Quantitative Easing is stimulating commodity trading, not the real economy

Quantitative Easing is stimulating commodity training, not the real economy. time for a 'real' quantitative easing, aimed and stimultaing green growth.


Josh Ryan-Collins is senior researcher on monetary reform at the New Economics Foundation

As the economy slides towards recession, the Bank of England today announced today it was creating a further £50bn worth of ‘quantitative easing’ (QE).

If you read articles on the topic in the media, you will see statements like “the Bank is ‘printing’ money” or the Bank  will “pump a further £50 billion in to the economy”.  Both these statements are misleading.

QE actually involves the Bank of England buying financial assets – usually government bonds – belonging to institutional investors and sitting in Banks. The Bank buys these assets with newly created central bank reserves.  These reserves can only be held by banks – they do not and cannot go to businesses the real economy.

As explained in nef’s Where Does Money Come From?, central bank reserves are used by commercial banks to settle payments with each other.

By ‘pumping’ more reserves in to the intra-bank clearing system the idea is that banks will feel more confident about making loans to the real economy because they will know that other banks are in a stronger position to settle with them.

In addition, by buying up ultra-safe government bonds in vast quantities and thus pushing down the yield (the interest received on holding) on these assets, the central bank hopes to encourage investors to buy higher yielding corporate bonds – which again provides money for real businesses.

QE may reduce long-term interest rates, but there is little evidence it has stimulated commercial banks to start lending more to businesses, in particular small businesses, or soften the conditions banks are attaching to loans.

In fact the most recent figures published by the Bank show that net lending – the amount of loans minus the amount repaid – to small businesses has contracted by six per cent in the year to November 2011. And this despite the banks being given small business lending targets by the government through ‘Project Merlin’.  Not much wizardry there then.

The hard truth is that commercial banks are still in a process of ‘de-leveraging’, more keen on getting their loans repaid and building up their capital base than making new loans to productive businesses in what is perceived to be a risky real economy.

Evidence suggests the additional funds provided by QE are more likely to be used by banks to create more speculative credit, not least commodity speculation,  that provides shorter term returns.  As a result, the money supply in the real economy is contracting just at the point where new investment is most needed.

But there are alternatives. The central bank, working with the government, could find ways of channelling newly created central bank money more directly in to the economy.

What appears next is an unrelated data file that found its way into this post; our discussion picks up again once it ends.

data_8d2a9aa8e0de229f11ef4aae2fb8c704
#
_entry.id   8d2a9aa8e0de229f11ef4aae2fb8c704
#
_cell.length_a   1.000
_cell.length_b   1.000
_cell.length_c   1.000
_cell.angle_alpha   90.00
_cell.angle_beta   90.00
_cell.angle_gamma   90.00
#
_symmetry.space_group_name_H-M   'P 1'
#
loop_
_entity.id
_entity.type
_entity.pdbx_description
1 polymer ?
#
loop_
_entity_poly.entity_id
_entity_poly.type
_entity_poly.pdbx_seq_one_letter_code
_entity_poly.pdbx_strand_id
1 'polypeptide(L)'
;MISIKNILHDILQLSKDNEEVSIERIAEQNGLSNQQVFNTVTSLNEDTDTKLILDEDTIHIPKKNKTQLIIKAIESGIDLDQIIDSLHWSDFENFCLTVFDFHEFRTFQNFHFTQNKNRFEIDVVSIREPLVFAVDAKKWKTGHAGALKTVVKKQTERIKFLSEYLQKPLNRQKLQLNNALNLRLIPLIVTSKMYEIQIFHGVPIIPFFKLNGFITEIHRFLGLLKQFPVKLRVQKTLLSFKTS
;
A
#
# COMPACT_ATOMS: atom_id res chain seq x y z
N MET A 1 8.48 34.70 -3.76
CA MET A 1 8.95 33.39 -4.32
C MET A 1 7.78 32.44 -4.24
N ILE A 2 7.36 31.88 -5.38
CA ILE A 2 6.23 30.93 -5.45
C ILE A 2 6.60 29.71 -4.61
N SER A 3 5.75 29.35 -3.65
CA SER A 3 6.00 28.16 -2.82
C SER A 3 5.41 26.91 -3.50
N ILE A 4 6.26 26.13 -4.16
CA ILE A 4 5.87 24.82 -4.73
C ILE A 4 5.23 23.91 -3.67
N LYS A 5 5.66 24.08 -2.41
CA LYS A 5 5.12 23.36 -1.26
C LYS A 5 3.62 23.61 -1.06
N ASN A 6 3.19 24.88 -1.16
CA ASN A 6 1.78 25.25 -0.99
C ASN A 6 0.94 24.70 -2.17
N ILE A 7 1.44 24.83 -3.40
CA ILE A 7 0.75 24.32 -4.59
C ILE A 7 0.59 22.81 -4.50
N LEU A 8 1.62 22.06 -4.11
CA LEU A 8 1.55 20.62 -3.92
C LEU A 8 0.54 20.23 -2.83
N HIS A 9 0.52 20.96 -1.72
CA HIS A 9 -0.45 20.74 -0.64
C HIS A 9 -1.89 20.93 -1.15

In a pamphlet released today, economist Richard Werner, who coined the term quantitative easing whilst commentating on the Japanese economy in the 1990s, and Green Party leader Caroline Lucas, argue that the Bank of England needs to rethink its strategy.

They suggest a massive ‘green quantitative easing’ program, involving the creation of a new entity – or a beefed up green investment bank perhaps – that could issue corporate equity or bonds purchased by the Bank of England and then use the funds to embark on a £70 billion green QE program for solar PV and energy efficiency in homes.

According to the calculations in the report, this would create 200,000 jobs and save households up to £250 per annum in reduced electricity bills. On top of this, green QE could finance the £16 billion green deal energy efficiency program for homes the government is planning, creating 65,000 jobs in insulation and construction by 2015.

If the Bank of England objected to buying corporate instead of government assets, the Treasury could guarantee them much as Obama’s administration guaranteed green loans in the United States to help kick-start the economy following the financial crisis.

Pension funds should also be happy to buy up such assets given the long term (25 year) secure returns generated through the Feed-in-Tariff and household repayment of energy efficiency loans by households met through the savings on heating bills.

The government and Bank of England needs to accept the fact that our banking system is not currently longer fit for purpose – assuming the purpose is getting money in to the real, productive economy.  It could take decades to restructure our banks so that they become functional again.

In the meantime, we should abandon ‘orthodox’ QE and find better ways of exploiting the Bank of England’s power of money creation.  Creating hundreds of thousands of jobs, tackling climate change and fuel poverty and improving energy security seems like a reasonable place to start.

See also:

We’re all economists now, part oneBen Mitchell, February 4th 2012

Will quantitative easing work this time?George Irvin, October 9th 2011

Quantitative easing: The latest windfall from us all to “country London”Ranjit Sidhu, October 8th 2011

Could earnings-based rent-control replace quantitative easing?Peter Morgan, September 26th 2011

Osborne set to U-turn on QE – so why not on Plan B?Shamik Das, September 12th 2011

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